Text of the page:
THERE HAS BEEN a lot of recent movement in the upper ranks for the Manchester Fire Department, including the departure of Fire Chief Dan Goonan.
Whenever that happens, a reshuffling takes place as people move up in rank. That means that several city firehouses saw new captains this year.
Captains run the firehouses. They work out schedules, make sure equipment and the building are maintained. And they address what may be the most far-reaching and sensitive issue of their tenure — the fire company patch.
Every MFD station has its own patch, and at least one has expanded into a mascot.
The emblem attempts to capture the setting, the psyche, the spirit of the firehouse, and the focus ranges from muscle-bound flamingos to cigar-chomping skulls.
Some patches have endured for decades.
Others are new this year, the work of a new captain, who either by whim or consensus initiates a new aura for the firehouse.
For example, Mike Rheault took over the South Willow Street firehouse earlier this year and bounced a patch of about seven years. It featured Snoopy riding on his doghouse/World War I fighter plane, a nod to the nearby Manchester airport.
“It wasn’t working” said firefighter Dave Sinotte. “Everyone else had dragons, and we had Snoopy.”
Then there is the stern-faced frog, accented by American and Canadian flags, which stares from the patch of the Amory Street fire station, along with the slogan “Serving the Wild West Side.”
Capt. Ken Nelson, who took over last month, has no plans to replace it, despite the subtle slur on the historic French-Canadian heritage of much of the West Side.
The frog has been on a company patch for the 20-plus years he has been on the Fire Department, he said.
“I’m an Irishman, and I just got here a month ago,” Nelson said.
District Fire Chief Max Chiasson stressed that the patches, whether designed in house or by an outside artist, are funded by the firefighters themselves.
“This is all company pride,” he said.
Here’s a rundown on the more colorful patches:
Station 3, South Willow Street. The Snoopy patch replaced the “Pride of the South” patch which had been around for decades but was viewed as pro-Confederacy.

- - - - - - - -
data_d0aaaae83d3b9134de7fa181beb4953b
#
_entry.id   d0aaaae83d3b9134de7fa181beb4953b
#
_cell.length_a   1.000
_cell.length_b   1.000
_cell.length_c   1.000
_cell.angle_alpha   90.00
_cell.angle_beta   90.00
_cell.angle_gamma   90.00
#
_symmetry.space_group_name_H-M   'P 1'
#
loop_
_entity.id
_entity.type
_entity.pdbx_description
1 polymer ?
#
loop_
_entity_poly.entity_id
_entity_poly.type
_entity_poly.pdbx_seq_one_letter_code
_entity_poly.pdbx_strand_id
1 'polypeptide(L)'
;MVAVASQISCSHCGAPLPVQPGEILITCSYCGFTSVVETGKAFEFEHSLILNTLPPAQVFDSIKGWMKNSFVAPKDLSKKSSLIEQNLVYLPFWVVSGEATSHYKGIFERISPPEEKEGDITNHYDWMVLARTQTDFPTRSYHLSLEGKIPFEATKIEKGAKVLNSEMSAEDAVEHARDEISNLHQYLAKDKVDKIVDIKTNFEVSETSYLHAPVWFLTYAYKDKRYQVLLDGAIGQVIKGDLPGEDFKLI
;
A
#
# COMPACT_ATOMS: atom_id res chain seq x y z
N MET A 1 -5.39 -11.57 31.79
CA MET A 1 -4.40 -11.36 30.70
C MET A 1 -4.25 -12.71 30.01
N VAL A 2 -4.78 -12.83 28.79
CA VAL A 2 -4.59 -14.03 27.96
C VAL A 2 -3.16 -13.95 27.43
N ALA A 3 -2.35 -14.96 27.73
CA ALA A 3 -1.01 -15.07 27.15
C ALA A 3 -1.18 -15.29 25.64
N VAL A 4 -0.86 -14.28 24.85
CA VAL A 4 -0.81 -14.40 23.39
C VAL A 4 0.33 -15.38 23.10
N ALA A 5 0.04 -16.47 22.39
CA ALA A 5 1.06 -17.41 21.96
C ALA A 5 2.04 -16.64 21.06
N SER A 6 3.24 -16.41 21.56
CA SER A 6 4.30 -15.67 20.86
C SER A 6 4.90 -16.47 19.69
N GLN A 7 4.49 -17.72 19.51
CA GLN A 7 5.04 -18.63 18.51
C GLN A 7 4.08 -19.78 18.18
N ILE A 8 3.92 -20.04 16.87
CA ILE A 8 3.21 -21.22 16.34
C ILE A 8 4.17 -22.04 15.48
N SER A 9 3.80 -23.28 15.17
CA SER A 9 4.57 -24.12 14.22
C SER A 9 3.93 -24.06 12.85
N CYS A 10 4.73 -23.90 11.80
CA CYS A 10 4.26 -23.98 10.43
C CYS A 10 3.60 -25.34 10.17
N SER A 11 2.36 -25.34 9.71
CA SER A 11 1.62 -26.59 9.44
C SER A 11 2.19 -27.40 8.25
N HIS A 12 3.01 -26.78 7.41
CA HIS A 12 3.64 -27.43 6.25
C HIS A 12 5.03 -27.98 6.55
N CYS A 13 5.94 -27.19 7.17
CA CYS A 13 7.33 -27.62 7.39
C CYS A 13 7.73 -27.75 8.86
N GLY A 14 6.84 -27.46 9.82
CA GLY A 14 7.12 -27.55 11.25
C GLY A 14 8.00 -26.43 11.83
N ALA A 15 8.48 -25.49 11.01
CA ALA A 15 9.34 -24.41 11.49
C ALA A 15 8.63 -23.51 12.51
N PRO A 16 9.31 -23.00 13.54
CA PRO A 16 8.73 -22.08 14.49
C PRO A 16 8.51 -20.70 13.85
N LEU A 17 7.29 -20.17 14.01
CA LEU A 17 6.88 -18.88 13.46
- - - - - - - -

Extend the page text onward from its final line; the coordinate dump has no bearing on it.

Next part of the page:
The new patch features a gloved red-eyed, muscle-bound fisher cat shouldering a fire ax.
“What is Manchester? We got the Fisher Cats,” said Lt. Tom Defino. Firefighters in other departments scratch their head and question if that looks like a fisher cat. But in all honesty, who has ever seen a fisher cat and lived?
Station 9, Calef Road. The station is located across Calef Road from Pine Grove Cemetery, and the new patch plays up on the location. Only two companies have skulls; when Peter Burkush was fire chief, he ordered that patches lose any references to skulls or death.
The skull wears a fire helmet with a number 9. Two gravestones are on the patch, one with the badge number of Mason Murphy, a rookie firefighter assigned to the house who died of a seizure.
“It lets somebody know there’s something unique about this firehouse,” said Lt. Chris Grover.
Station 7, Somerville Street. The bulldog on the station patch dates back to the World War II era when Mack Truck, whose symbol is a bulldog, danced around wartime rationing and got the station a fire truck, firefighters at the station say.
The current patch features a snarling bulldog with his paw atop a broken fire hydrant. There’s a puddle next to the hydrant which might be water, but everyone knows what fire hydrants mean to dogs.
“It’s open to interpretation, said Capt. Ken Proulx. He’d never change the patch. As a young firefighter, he had a bulldog tattooed on his arm.
Station 5, Webster Street. The station’s patch includes a Gotham cityscape and the Batman symbol, which lights up the fire station tower at night.
The tower of the original 1886 firehouse was plagued by bats until it was rebuilt in the early 1990s.
Station 10. Mammoth Road. This station can boast full-fledged, physical mascots — the pink flamingo lawn ornaments at the front of their station.
“People drive by, they expect to see a flamingo now,” said Capt. David Jay, another newly named captain with no inclination to change the flamingo, which has taken on legendary status.
A former captain with a penchant for lawn care detested the kitschy ornaments. A few firefighters put them around the station, and the popularity of pink flamingos grew along with his ire.
Flamingos have been on and off patches since. A recent one featured the actual lawn ornament and putting green, given the adjacent Derryfield Country Club. But the most recent remake features a bulked-up flamingo.
Rescue 1. Central Fire Station. The Central station features three companies, each with its own patch. Rescue 1, a citywide company that was the initial hazardous-materials company, embodies a dragon on its patch.
That is the symbol of the Army Chemical Corps, which defends against chemical, biological or other mass-destruction attacks.
Engine 11. Central Fire Station. When Engine 11 was created in 1910, it was the first engine company with a motorized vehicle, hence its name the Flying Squadron.
Its patch includes a determined eagle flying over flames.
Station 4. Hackett Hill Road. Opened in 2013, the brick-exterior, spacious fire station at Hackett Hill is the city’s newest. But for years, the station comprised a double-wide trailer that housed a couple of firefighters who kept a garden. Hence, the Hackett Hillbillies.
A couple of tomato plants grow there today.
“The whole persona was hillbillies; I don’t know if you can say that (word) nowadays,” said District Fire Chief Max Chiasson.
Station 8. Cohas Brook Station. The patch features a skull with an Eight ball and the station’s name, Crazy Eights.